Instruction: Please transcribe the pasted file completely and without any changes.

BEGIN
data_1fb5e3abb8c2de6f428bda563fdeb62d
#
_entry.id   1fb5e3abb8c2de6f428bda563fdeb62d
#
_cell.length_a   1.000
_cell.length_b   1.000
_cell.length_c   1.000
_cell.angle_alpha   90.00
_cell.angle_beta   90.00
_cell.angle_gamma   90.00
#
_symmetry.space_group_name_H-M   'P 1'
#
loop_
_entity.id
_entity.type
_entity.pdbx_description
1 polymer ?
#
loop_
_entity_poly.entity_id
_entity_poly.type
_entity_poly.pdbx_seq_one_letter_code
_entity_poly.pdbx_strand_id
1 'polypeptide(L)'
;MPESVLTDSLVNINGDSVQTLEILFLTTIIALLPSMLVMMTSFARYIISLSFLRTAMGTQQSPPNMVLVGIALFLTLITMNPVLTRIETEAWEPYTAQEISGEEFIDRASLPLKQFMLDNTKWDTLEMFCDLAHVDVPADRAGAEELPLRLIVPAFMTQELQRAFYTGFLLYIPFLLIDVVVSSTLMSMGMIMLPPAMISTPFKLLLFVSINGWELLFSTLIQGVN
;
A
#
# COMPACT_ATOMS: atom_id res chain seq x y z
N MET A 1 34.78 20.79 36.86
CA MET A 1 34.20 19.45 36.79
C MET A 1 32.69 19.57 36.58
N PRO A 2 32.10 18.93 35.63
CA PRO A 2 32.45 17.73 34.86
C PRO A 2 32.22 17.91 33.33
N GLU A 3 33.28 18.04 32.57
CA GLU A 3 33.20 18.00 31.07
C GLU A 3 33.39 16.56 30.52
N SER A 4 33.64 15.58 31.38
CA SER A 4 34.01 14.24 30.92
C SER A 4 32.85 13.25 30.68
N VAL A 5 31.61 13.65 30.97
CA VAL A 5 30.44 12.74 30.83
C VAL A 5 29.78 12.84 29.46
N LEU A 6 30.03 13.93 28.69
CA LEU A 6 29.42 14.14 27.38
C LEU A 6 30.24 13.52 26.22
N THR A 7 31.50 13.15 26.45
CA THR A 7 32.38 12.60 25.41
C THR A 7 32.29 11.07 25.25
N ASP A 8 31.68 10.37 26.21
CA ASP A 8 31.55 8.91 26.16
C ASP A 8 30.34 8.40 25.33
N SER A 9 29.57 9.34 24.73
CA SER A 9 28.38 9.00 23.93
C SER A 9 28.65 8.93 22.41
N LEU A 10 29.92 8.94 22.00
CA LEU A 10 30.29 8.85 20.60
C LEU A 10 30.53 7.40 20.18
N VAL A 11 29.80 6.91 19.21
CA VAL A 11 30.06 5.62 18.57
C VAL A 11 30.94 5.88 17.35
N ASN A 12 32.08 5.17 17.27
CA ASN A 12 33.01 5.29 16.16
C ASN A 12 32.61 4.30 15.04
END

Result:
data_1fb5e3abb8c2de6f428bda563fdeb62d
#
_entry.id   1fb5e3abb8c2de6f428bda563fdeb62d
#
_cell.length_a   1.000
_cell.length_b   1.000
_cell.length_c   1.000
_cell.angle_alpha   90.00
_cell.angle_beta   90.00
_cell.angle_gamma   90.00
#
_symmetry.space_group_name_H-M   'P 1'
#
loop_
_entity.id
_entity.type
_entity.pdbx_description
1 polymer ?
#
loop_
_entity_poly.entity_id
_entity_poly.type
_entity_poly.pdbx_seq_one_letter_code
_entity_poly.pdbx_strand_id
1 'polypeptide(L)'
;MPESVLTDSLVNINGDSVQTLEILFLTTIIALLPSMLVMMTSFARYIISLSFLRTAMGTQQSPPNMVLVGIALFLTLITMNPVLTRIETEAWEPYTAQEISGEEFIDRASLPLKQFMLDNTKWDTLEMFCDLAHVDVPADRAGAEELPLRLIVPAFMTQELQRAFYTGFLLYIPFLLIDVVVSSTLMSMGMIMLPPAMISTPFKLLLFVSINGWELLFSTLIQGVN
;
A
#
# COMPACT_ATOMS: atom_id res chain seq x y z
N MET A 1 34.78 20.79 36.86
CA MET A 1 34.20 19.45 36.79
C MET A 1 32.69 19.57 36.58
N PRO A 2 32.10 18.93 35.63
CA PRO A 2 32.45 17.73 34.86
C PRO A 2 32.22 17.91 33.33
N GLU A 3 33.28 18.04 32.57
CA GLU A 3 33.20 18.00 31.07
C GLU A 3 33.39 16.56 30.52
N SER A 4 33.64 15.58 31.38
CA SER A 4 34.01 14.24 30.92
C SER A 4 32.85 13.25 30.68
N VAL A 5 31.61 13.65 30.97
CA VAL A 5 30.44 12.74 30.83
C VAL A 5 29.78 12.84 29.46
N LEU A 6 30.03 13.93 28.69
CA LEU A 6 29.42 14.14 27.38
C LEU A 6 30.24 13.52 26.22
N THR A 7 31.50 13.15 26.45
CA THR A 7 32.38 12.60 25.41
C THR A 7 32.29 11.07 25.25
N ASP A 8 31.68 10.37 26.21
CA ASP A 8 31.55 8.91 26.16
C ASP A 8 30.34 8.40 25.33
N SER A 9 29.57 9.34 24.73
CA SER A 9 28.38 9.00 23.93
C SER A 9 28.65 8.93 22.41
N LEU A 10 29.92 8.94 22.00
CA LEU A 10 30.29 8.85 20.60
C LEU A 10 30.53 7.40 20.18
N VAL A 11 29.80 6.91 19.21
CA VAL A 11 30.06 5.62 18.57
C VAL A 11 30.94 5.88 17.35
N ASN A 12 32.08 5.17 17.27
CA ASN A 12 33.01 5.29 16.16
C ASN A 12 32.61 4.30 15.04